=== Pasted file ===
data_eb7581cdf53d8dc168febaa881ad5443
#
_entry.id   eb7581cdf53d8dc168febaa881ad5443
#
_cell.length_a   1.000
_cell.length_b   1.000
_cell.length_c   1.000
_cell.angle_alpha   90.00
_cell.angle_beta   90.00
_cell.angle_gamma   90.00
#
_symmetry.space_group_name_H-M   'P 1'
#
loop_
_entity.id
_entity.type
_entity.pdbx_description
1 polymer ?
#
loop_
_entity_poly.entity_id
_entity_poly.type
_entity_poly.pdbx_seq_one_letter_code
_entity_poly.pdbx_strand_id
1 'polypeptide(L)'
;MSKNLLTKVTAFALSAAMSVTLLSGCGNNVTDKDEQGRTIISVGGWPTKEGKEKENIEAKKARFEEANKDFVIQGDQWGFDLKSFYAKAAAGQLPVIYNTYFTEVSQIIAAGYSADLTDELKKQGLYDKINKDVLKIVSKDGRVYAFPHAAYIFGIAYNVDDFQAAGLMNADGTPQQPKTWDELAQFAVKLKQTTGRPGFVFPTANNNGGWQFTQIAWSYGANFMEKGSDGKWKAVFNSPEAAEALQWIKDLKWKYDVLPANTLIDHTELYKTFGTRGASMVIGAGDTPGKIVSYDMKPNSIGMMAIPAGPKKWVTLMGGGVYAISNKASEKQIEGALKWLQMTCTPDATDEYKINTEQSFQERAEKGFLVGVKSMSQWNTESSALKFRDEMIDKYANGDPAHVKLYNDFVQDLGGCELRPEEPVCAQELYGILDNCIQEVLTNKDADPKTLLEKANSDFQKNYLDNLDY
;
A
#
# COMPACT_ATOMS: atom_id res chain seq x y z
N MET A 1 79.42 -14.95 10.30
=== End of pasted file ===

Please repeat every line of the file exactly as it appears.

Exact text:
data_eb7581cdf53d8dc168febaa881ad5443
#
_entry.id   eb7581cdf53d8dc168febaa881ad5443
#
_cell.length_a   1.000
_cell.length_b   1.000
_cell.length_c   1.000
_cell.angle_alpha   90.00
_cell.angle_beta   90.00
_cell.angle_gamma   90.00
#
_symmetry.space_group_name_H-M   'P 1'
#
loop_
_entity.id
_entity.type
_entity.pdbx_description
1 polymer ?
#
loop_
_entity_poly.entity_id
_entity_poly.type
_entity_poly.pdbx_seq_one_letter_code
_entity_poly.pdbx_strand_id
1 'polypeptide(L)'
;MSKNLLTKVTAFALSAAMSVTLLSGCGNNVTDKDEQGRTIISVGGWPTKEGKEKENIEAKKARFEEANKDFVIQGDQWGFDLKSFYAKAAAGQLPVIYNTYFTEVSQIIAAGYSADLTDELKKQGLYDKINKDVLKIVSKDGRVYAFPHAAYIFGIAYNVDDFQAAGLMNADGTPQQPKTWDELAQFAVKLKQTTGRPGFVFPTANNNGGWQFTQIAWSYGANFMEKGSDGKWKAVFNSPEAAEALQWIKDLKWKYDVLPANTLIDHTELYKTFGTRGASMVIGAGDTPGKIVSYDMKPNSIGMMAIPAGPKKWVTLMGGGVYAISNKASEKQIEGALKWLQMTCTPDATDEYKINTEQSFQERAEKGFLVGVKSMSQWNTESSALKFRDEMIDKYANGDPAHVKLYNDFVQDLGGCELRPEEPVCAQELYGILDNCIQEVLTNKDADPKTLLEKANSDFQKNYLDNLDY
;
A
#
# COMPACT_ATOMS: atom_id res chain seq x y z
N MET A 1 79.42 -14.95 10.30